Soldotna sportc center
Soldotna sportc center
The first permanent residents of Soldotna were World War II Veterans, given a 90-day preference over non-veterans in selecting and filing for homestead property in 1947. That same year, the Sterling Highway right-of-way was bulldozed from Cooper Landing to Kenai. Soldotna was selected as the site for the Sterling Highway Bridge crossing the Kenai River.
The opening of the Sterling Highway provided a link to the outside world. The highway opened up the region to more homesteading and brought visiting sportsmen to the area for the first time. Soldotnas first post office opened in 1949, with stores and a community center following shortly thereafter.
In 1957, oil was discovered in the Swanson River region, bringing new development to the Kenai Peninsula. In 1960, Soldotna incorporated as a fourth class city with a population of 332. The first Mayor of Soldotna was Don Wilson. A new post office and airport were constructed in 1962. With the approval of first class city status in 1967, Soldotna borrowed the funds necessary to establish a $2.3 million water and sewer system.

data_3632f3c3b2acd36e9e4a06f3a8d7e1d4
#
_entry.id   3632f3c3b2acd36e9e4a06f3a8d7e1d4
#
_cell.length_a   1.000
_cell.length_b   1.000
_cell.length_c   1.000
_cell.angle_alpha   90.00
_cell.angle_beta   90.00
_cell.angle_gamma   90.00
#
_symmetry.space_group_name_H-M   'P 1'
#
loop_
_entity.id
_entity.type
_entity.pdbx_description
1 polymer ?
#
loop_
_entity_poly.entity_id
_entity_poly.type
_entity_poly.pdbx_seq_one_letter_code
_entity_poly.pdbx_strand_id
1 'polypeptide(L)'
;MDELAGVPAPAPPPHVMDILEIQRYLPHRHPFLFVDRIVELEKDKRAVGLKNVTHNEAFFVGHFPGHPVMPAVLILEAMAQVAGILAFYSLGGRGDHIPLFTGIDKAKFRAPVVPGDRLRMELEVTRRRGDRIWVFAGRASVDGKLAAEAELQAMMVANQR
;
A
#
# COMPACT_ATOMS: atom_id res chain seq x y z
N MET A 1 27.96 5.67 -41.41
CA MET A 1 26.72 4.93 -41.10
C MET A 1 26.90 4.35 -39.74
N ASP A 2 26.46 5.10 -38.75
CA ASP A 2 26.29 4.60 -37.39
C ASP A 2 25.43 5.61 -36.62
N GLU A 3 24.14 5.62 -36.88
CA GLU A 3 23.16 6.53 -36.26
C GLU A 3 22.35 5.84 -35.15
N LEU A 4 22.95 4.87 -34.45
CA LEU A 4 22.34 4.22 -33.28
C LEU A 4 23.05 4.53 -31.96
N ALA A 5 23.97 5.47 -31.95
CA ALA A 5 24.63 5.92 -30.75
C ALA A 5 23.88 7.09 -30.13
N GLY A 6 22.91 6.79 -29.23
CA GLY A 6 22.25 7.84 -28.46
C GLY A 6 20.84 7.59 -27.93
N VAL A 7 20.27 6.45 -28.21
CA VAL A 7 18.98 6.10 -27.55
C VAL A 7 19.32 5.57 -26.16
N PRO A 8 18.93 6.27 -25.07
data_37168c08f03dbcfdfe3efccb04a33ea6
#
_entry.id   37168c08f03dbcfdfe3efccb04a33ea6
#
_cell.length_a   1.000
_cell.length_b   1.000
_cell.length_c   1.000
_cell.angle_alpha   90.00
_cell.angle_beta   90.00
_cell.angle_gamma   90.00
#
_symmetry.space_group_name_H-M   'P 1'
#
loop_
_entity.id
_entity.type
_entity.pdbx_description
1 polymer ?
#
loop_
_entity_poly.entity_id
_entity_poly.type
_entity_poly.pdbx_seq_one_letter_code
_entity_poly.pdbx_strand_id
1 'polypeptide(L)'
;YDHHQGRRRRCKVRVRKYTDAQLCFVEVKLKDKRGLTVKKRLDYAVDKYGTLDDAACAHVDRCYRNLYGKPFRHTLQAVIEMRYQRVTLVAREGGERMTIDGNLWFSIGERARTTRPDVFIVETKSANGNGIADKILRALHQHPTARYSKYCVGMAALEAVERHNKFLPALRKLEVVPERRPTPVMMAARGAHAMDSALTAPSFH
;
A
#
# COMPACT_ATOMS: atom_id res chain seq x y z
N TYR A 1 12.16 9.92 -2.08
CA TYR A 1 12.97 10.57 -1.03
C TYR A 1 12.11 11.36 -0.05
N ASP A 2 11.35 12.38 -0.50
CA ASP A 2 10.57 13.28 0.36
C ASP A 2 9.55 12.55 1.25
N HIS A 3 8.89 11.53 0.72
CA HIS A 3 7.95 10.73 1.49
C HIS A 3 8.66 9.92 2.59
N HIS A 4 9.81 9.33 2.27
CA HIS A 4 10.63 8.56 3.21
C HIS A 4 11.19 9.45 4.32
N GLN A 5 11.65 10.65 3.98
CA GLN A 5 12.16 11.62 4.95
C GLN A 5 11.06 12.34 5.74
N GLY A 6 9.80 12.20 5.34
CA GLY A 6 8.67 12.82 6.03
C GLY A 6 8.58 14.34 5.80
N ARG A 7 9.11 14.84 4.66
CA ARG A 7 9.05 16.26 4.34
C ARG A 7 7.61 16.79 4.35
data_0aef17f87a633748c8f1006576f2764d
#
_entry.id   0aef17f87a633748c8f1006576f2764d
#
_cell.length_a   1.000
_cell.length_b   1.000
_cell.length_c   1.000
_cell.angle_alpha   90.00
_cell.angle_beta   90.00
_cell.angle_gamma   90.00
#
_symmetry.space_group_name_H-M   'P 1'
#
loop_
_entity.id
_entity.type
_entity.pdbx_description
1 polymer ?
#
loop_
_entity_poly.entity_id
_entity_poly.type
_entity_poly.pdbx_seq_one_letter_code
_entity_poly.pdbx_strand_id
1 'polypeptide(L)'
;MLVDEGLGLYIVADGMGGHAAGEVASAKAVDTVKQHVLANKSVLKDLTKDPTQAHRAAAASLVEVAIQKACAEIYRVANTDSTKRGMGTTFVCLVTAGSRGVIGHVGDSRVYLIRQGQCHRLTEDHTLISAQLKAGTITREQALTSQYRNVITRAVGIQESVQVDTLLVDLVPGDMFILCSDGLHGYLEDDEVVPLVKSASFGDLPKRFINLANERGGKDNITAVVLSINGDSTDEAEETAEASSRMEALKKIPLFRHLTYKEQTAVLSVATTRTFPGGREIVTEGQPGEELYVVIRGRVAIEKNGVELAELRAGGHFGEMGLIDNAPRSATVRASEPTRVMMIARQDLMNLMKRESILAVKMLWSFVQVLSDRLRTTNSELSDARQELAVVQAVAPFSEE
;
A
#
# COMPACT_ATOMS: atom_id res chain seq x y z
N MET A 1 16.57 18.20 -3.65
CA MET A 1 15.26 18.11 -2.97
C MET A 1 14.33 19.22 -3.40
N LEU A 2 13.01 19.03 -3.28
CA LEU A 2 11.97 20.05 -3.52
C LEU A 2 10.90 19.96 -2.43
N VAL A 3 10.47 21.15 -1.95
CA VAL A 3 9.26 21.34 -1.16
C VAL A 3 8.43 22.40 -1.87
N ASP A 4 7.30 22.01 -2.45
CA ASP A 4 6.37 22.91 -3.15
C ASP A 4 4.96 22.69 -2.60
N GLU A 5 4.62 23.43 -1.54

During the growth years of the 1970s and 1980s, Soldotna established itself as a service center for the Borough, the site for Central Peninsula General Hospital, the Kenai Peninsula College, the Alaska State Trooper Headquarters, the Kenai National Wildlife Refuge, and the administrative headquarters for the Kenai Peninsula Borough. Soldotna has become an important administrative hub for the Central Kenai Peninsula.
The City of Soldotna - "Caring for the River and Each Other"
Soldotna -- Where the Kenai River flows through a vital community which provides a safe, friendly home; where citizens take pride and responsibility for their extraordinary quality of life; visitors feel welcome and aspire to return.
Soldotna is one of the few places in the United States where the epic saga of Western expansion, homesteading, land clearing, road building, civic growth, and development have occurred within the lifetime of most long-term residents. The parents of many of the Soldotna civic leaders homesteaded here after World War II, helped construct the Sterling Highway and the bridge over the Kenai River, and actively participated in the growth and development of the community.
Soldotna's seasonal population varies widely, expanding during the summer season to accommodate various recreation activities and tourists. In fact, on busy summer weekends, the entire population of the Kenai Peninsula Borough can more than double, as Anchorage-area residents descend to the Kenai for fishing and other outdoor activities